Sheep farmers who exhibited stock at the English Winter Fair have been recommended to isolate their animals for at least four weeks following “an unconfirmed health issue” in the sheep section.
A Beltex sheep showing at the event, held at Bingley Hall, on the Staffordshire County Showground, in Stafford, on Sunday 19 November, is reported to have suddenly collapsed on leaving the showring.
An industry source told Farmers Weekly the duty vet was called and the sheep had been revived by the time they arrived, but later on the animal exhibited discomfort by rubbing on the side of its pen.
The vet was recalled and took skin swabs for further investigation to establish if the sheep was infected by sheep scab, the source added.
The owner was advised to take the sheep home and isolate it.
All other exhibitors in the sheep section were given the same precautionary advice.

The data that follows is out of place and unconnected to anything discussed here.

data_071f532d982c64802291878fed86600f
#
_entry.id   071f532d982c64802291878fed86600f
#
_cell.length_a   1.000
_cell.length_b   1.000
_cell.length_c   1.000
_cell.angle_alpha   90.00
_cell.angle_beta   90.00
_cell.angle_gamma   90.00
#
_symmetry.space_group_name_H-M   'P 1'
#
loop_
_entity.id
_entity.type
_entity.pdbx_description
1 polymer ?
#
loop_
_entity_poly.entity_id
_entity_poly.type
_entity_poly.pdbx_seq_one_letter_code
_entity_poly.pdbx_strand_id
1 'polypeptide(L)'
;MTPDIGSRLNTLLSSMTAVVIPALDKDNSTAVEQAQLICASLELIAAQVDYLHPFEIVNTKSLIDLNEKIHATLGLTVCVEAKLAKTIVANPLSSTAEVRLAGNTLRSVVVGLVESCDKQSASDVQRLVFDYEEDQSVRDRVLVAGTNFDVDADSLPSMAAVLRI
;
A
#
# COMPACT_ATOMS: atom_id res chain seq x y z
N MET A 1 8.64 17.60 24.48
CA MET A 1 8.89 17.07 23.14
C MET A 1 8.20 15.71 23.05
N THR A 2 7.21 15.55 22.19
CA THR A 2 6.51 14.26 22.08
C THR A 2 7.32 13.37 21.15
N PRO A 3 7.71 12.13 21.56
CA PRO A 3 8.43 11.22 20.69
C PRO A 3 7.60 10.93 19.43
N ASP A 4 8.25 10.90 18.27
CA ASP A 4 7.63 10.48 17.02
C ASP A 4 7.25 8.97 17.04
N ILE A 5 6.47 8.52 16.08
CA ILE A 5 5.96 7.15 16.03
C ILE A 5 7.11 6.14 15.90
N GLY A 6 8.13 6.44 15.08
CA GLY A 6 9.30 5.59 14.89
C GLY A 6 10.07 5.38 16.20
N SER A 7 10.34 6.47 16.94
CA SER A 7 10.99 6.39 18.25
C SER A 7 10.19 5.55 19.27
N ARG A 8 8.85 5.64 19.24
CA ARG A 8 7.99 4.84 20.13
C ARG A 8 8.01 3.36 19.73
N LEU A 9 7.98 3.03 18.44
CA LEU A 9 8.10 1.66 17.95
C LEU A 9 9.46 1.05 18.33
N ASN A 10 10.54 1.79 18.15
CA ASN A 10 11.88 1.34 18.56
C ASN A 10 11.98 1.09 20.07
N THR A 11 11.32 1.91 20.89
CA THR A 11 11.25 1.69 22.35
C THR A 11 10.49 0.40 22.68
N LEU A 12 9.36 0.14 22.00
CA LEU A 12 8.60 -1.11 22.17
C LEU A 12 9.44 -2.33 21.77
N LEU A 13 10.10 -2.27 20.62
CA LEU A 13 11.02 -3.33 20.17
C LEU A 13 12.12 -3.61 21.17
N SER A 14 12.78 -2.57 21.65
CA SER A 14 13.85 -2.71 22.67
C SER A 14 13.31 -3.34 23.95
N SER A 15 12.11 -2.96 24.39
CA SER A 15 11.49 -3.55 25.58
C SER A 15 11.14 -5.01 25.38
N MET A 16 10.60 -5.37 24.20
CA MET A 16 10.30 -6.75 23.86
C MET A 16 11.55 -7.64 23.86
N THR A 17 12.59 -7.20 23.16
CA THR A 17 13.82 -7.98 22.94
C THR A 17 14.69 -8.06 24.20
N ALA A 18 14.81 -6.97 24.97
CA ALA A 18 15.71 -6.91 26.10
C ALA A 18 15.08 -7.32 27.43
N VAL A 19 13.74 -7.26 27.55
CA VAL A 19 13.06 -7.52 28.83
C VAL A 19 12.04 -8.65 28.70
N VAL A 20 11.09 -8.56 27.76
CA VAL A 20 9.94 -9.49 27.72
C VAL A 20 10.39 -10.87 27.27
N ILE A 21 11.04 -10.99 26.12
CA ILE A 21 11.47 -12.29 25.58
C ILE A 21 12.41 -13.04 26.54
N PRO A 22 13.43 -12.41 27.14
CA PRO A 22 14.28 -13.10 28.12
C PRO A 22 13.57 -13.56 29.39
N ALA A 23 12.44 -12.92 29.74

Show organisers, the Staffordshire and Birmingham Agricultural Society, sent a letter to all sheep farmers who exhibited sheep at the show.
It says: “There has been an unconfirmed health issue in the sheep section at this event.
“Any sheep not going direct to slaughter, the recommendation at this point is that any sheep removed from the site are isolated, for a minimum of four weeks, subject to further updates.”
Sheep ‘parasites’ probed
A spokesman for the society added that the health issue “refers to parasites”.
The results of the test are unknown, but precautionary measures are being taken on the advice of the official vet at the English Winter Fair.
The precautionary announcement for show exhibitors to isolate all sheep might affect those seeking to exhibit again at next week’s Royal Welsh Winter Fair Show on 27-28 November.
However, exhibitors are hopeful of an early resolution.
National Sheep Association chief executive Phil Stocker said the UK sheep industry had recently updated guidelines for exhibiting sheep at shows.
“We would encourage people to either dip or have sheep Elisa blood tested before they are taken to exhibit at a show,” he said.